ALTERNATIVE energy sources are fast becoming a primary option to power many countries worldwide.
The increasing adoption of alternative energy sources is further fuelled by concerns on energy security and climate change risks that are making headlines in recent years.
Malaysia is paving the way towards making alternative energy sources a viable power option for the country via several national policies, legislation and strategies.
To echo these national efforts, the Academy of Sciences Malaysia (ASM) has conducted several studies relevant to the energy sector and has published the following reports that provide input on hydrogen as an energy source: Advisory Report on Energy Usage and Energy Efficiency in Transportation, Carbon Free Energy: Roadmap for Malaysia and The Blueprint for Fuel Cell Industries in Malaysia.
These studies have often cited hydrogen as a potential climate-friendly energy source that could revolutionise the future of the energy sector for a sustainable Malaysia.
With that in mind, ASM organised the 12th General Assembly with the theme “Hydrogen Economy: What is the Way Forward for Malaysia” on April 27.
The topic was chosen to identify the current landscape of hydrogen economy in Malaysia and to discuss its advantages as well as issues faced in fully implementing this promising source of clean energy.
In the following 24th Annual General Meeting, ASM president Prof Datuk Dr Asma Ismail addressed the current state of science, technology and innovation (STI) of the country.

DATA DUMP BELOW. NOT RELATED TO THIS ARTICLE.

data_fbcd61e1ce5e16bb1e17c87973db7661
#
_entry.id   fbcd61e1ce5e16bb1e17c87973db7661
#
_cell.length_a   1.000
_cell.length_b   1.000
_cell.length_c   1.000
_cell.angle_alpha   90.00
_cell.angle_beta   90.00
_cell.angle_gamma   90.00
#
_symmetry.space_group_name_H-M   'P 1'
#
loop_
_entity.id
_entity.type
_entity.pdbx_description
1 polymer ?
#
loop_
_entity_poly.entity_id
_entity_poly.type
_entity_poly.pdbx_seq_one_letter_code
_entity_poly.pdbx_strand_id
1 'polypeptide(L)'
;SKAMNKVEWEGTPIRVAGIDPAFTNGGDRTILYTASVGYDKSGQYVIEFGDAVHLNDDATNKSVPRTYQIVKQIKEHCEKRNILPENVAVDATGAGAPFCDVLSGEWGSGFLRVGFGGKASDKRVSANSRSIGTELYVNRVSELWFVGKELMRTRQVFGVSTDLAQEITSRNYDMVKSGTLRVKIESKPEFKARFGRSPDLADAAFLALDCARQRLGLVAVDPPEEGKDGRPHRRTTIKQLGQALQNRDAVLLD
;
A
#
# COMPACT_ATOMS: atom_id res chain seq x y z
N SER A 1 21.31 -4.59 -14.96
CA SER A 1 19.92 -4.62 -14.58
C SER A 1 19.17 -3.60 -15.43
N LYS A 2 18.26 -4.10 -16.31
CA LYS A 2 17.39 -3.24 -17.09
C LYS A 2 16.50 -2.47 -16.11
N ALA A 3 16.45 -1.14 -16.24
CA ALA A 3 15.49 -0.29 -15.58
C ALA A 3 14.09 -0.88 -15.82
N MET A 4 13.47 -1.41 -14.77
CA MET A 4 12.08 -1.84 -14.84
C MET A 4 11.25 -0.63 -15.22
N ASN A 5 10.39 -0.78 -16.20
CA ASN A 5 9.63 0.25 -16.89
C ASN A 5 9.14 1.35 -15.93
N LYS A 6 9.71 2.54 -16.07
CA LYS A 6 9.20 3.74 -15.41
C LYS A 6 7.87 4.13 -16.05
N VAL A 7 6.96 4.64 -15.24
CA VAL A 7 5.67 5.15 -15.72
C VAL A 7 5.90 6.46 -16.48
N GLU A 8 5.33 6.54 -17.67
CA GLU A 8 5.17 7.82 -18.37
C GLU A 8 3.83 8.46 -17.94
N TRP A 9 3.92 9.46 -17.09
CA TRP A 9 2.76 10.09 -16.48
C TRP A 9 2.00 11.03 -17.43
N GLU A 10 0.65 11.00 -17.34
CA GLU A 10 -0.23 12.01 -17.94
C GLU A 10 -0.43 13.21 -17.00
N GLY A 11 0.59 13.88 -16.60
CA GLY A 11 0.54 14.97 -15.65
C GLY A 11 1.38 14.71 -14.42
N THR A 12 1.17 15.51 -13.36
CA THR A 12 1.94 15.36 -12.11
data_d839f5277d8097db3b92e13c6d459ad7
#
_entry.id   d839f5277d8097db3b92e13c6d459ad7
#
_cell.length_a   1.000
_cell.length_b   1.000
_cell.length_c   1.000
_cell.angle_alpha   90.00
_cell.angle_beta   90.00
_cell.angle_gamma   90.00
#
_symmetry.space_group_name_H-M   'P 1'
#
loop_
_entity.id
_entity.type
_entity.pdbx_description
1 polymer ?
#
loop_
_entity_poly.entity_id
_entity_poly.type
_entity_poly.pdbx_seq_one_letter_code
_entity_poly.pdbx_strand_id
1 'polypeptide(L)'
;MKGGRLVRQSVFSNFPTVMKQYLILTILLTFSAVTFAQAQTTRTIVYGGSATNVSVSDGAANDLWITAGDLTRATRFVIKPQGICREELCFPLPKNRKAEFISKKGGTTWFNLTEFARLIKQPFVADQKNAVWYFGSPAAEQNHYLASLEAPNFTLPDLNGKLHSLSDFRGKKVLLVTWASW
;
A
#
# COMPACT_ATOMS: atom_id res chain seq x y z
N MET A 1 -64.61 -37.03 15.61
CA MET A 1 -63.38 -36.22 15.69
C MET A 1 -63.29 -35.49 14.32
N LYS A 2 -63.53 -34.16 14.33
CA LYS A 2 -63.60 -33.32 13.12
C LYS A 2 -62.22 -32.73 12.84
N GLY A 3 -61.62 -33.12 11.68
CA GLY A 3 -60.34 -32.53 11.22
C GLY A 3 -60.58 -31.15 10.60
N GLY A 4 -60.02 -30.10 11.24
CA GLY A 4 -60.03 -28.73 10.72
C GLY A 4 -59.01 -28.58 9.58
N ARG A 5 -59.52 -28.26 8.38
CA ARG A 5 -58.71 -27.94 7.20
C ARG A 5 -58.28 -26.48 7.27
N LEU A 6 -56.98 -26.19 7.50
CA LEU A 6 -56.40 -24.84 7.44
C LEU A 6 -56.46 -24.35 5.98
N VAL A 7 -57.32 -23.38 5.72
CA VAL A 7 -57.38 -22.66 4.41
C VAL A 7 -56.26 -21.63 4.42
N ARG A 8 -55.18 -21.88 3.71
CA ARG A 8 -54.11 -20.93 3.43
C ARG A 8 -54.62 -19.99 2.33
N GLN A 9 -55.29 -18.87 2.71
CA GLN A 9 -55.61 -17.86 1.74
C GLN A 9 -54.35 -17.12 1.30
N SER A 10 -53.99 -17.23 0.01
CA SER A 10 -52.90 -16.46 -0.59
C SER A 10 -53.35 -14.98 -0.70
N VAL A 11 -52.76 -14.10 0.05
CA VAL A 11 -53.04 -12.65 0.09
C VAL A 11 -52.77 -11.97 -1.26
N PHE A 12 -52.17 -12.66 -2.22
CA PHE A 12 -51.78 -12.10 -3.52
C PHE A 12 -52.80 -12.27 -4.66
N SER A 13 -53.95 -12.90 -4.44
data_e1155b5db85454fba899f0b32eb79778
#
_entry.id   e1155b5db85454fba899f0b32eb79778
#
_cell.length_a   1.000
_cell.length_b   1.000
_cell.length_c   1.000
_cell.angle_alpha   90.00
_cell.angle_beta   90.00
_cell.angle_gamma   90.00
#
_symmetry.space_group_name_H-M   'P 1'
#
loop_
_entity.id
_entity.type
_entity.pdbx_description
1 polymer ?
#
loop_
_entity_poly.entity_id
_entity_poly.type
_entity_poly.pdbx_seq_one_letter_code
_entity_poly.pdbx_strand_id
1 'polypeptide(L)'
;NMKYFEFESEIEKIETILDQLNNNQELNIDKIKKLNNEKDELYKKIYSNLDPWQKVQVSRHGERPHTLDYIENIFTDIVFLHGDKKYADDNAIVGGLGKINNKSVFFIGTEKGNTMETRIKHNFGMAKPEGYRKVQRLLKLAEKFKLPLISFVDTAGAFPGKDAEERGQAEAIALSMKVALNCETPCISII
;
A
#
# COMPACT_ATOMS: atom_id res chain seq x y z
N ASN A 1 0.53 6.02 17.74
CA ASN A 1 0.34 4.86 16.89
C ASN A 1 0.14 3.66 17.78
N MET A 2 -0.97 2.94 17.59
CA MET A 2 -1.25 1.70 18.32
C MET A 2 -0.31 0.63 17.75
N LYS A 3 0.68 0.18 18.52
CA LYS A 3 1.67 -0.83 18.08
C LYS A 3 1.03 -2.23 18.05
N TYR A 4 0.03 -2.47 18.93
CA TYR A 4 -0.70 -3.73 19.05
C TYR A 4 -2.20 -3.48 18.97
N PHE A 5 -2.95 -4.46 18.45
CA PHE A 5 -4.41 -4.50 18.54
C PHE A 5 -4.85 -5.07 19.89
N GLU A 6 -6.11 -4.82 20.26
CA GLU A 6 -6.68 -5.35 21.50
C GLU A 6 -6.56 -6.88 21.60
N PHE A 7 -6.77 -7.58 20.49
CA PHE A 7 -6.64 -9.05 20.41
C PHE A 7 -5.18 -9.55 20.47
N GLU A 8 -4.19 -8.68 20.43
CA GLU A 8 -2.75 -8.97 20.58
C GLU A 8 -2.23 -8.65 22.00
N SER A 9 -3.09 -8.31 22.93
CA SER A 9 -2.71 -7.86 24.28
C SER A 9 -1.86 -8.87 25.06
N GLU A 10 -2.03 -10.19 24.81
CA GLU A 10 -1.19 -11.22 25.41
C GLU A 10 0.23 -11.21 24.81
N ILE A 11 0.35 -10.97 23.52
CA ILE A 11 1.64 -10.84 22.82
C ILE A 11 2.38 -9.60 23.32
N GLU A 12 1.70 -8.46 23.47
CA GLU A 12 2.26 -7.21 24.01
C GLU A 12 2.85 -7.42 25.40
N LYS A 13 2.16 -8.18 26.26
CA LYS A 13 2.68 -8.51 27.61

Prof Asma, who is also Universiti Sains Malaysia vice-chancellor, said that to achieve excellence in STI in pursuit of a progressive, harmonious, prosperous and sustainable Malaysia, the nation must exhibit the level of passion and devotion it had back in the early days, when it paved the way for Malaysia’s success in the commodities sector with oil palm and rubber, as well as the health sector through novel discoveries in tropical diseases.
Fast forward to the present, she highlighted the advent of emerging new fields in science, well-established disciplines being shaken up by new questions that challenge conventional knowledge and convergence of disciplines that result in new insights and astounding revelations.
Having the above mentioned passion and devotion would ensure Malaysia has the upper hand in finding our strength in STI to pursue and excel in them.
Prof Asma urged the nation to appreciate knowledge of science and technology and realise the power of digital technology as a powerful enabler for the country to embrace the digital economy.
She stated that it is imperative for Malaysia to have a strong political will to drive this agenda forward; ASM has elaborated extensively on the importance of a holistic and dynamic governance to create a robust STI ecosystem in its Science Outlook 2017 report.
In making this massive shift towards excellence in science, Prof Asma acknowledges that the growing pains will be inevitably experienced.
“Fundamental changes are sweeping the nation and new norms will make adjustments necessary.
“We need to think about what we missed in the past two decades when we failed to maximise the use of science and technology to develop and build a nation ready for a digital economy.” she said.